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2013 2.5i Premium 6mt, Twilight Blue
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Discussion Starter #1
The Mass Air Flow (MAF) Sensor measures the flowrate of air through the air intake before reaching the engine. Since the density of air changes with temperature and pressure (due to ambient temperature, altitude), the ECU needs this information to provide the correct fuel mass to the engine.

So WHY is it important to clean the MAF Sensor? Over time, dust and oil particles will stick to the hot wire (what measures the flowrate of air) and essentially "bake" on and distort the measurement. The result can be rough idling, poor acceleration and engine starting, and overall worse gas mileage. Cleaning the MAF Sensor can remedy or avoid these symptoms. Also, you can avoid the costly replacement of the MAF Sensor by cleaning it regularly. I usually clean mine at every oil change interval - doing it is quick, easy, and cheap.

Equipment needed: CRC Mass Air Flow Sensor Cleaner (available at any auto parts store, costs about $9. or right here on Amazon for 9$)
Tools needed: Philips head screwdriver
Level of difficulty: Low
Time needed: 5 minutes

CRC Mass Air Flow Sensor Cleaner:

Open the hood and locate the MAF Sensor, on top of the air duct between the air filter and throttle body, circled in blue here:

Disconnect the wiring harness, remove the two screws and carefully pull the MAF Sensor from the housing. Then, spray the MAF Sensor with the CRC. The hot wire (circled in blue below) is the important part you need to clean, but I usually just douse the entire piece with CRC to remove all particulates. Just be careful NOT to touch the wires - just hold it by the part where the wiring harness was connected as shown below. The cleaner will evaporate in a few seconds; let it completely dry before reinstalling (carefully reinsert the sensor, attach two screws and connect wiring harness). And you're done.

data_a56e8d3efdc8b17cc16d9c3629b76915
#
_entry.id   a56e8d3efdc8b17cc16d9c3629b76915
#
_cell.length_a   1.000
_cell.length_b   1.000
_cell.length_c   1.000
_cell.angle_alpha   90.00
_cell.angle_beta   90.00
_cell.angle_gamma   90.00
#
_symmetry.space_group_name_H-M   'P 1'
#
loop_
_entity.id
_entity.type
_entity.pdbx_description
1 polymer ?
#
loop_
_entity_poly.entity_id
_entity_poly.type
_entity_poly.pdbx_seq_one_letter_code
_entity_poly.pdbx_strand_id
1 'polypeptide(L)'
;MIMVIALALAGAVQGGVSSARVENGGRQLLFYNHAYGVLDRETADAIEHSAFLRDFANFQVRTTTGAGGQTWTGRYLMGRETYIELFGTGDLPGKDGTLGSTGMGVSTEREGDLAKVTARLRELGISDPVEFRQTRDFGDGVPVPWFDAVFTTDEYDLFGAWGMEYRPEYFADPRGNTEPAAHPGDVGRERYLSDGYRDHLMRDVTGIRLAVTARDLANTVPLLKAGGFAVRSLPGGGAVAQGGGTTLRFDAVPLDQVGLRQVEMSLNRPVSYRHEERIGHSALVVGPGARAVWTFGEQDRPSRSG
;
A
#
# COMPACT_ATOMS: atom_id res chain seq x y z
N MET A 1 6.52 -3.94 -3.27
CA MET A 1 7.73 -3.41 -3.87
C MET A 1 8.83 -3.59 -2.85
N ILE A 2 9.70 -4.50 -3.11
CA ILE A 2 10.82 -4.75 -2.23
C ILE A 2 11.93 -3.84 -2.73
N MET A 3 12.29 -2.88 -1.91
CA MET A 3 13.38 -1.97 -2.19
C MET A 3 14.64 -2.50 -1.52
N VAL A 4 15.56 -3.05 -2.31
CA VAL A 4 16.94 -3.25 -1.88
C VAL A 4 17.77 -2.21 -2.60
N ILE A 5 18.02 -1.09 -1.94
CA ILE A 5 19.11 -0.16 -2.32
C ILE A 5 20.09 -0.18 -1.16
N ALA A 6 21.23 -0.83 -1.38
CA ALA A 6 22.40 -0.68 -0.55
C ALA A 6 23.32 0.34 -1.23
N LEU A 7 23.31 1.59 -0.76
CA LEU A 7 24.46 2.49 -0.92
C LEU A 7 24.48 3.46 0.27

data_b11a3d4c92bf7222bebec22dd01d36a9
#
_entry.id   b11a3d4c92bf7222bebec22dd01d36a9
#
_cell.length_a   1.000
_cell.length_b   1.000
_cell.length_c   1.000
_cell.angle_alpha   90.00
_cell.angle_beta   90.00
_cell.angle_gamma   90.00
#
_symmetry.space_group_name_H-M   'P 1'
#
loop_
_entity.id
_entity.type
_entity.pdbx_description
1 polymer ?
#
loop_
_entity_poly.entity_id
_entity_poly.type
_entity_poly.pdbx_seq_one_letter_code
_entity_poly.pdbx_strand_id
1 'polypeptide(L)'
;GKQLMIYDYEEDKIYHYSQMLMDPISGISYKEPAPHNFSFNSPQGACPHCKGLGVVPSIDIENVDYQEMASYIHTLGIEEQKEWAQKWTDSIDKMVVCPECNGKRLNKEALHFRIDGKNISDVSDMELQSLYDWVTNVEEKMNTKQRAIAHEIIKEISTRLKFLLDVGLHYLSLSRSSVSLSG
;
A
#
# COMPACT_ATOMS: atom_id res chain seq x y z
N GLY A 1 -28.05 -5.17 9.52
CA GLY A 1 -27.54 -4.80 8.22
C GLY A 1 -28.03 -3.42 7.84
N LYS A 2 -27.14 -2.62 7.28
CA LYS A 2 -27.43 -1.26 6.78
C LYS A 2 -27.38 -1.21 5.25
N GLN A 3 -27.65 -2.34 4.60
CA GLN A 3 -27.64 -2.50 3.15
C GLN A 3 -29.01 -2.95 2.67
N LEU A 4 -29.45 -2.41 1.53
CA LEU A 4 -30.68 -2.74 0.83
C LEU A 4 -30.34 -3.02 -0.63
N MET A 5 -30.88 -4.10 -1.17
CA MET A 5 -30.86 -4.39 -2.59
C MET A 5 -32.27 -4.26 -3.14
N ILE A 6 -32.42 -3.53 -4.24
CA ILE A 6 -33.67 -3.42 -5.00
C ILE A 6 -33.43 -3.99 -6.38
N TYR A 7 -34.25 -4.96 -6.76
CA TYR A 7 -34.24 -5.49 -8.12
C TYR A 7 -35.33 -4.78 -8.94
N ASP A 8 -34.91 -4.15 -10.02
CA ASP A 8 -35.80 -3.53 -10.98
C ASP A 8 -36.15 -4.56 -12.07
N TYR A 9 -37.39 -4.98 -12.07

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2006 WX8: my "Outback" > yours
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978 Posts
How much contamination was found on the wire? Just curious, because a hot-wire sensor is supposed to go through a self cleaning cycle on start-up.
 

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2013 2.5i Premium 6mt, Twilight Blue
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2,378 Posts
Discussion Starter #3
^ If you clean the wire often enough any buildup of contaminants probably won't be visible to the naked eye, but there could still be microscopic particles on the wire.

A hot wire burn-off cleaning circuit is used on some sensors, but as far as I know the Subaru MAF Sensor does not have this feature.

Anyway, this DIY is so cheap and easy it's safer to do it every 3k or 7k miles than have to replace a burnt out MAF Sensor (about $150).
 

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Lawn ornament XT
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I'd like to add a cautionary note- improper cleaning or handling during cleaning can harm the MAF. Cleaning it more frequently adds more handling, more chances to screw up an expensive part.

Given that many drivers will plow through 100k miles without any MAF related symptoms, it is worth balancing the performance of a perfectly clean sensor against the risk of overhandling the parts.
 

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2013 2.5i Premium 6mt, Twilight Blue
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Discussion Starter #5
^ That's fair; as with any self-performed maintenance there is always the chance of doing more harm than good. That being said, the OB's MAF Sensor is one of the "safest" to clean compared to other cars I've worked on in that the hot wire is mostly protected by plastic. One would have to TRY to touch the wire in order to make contact.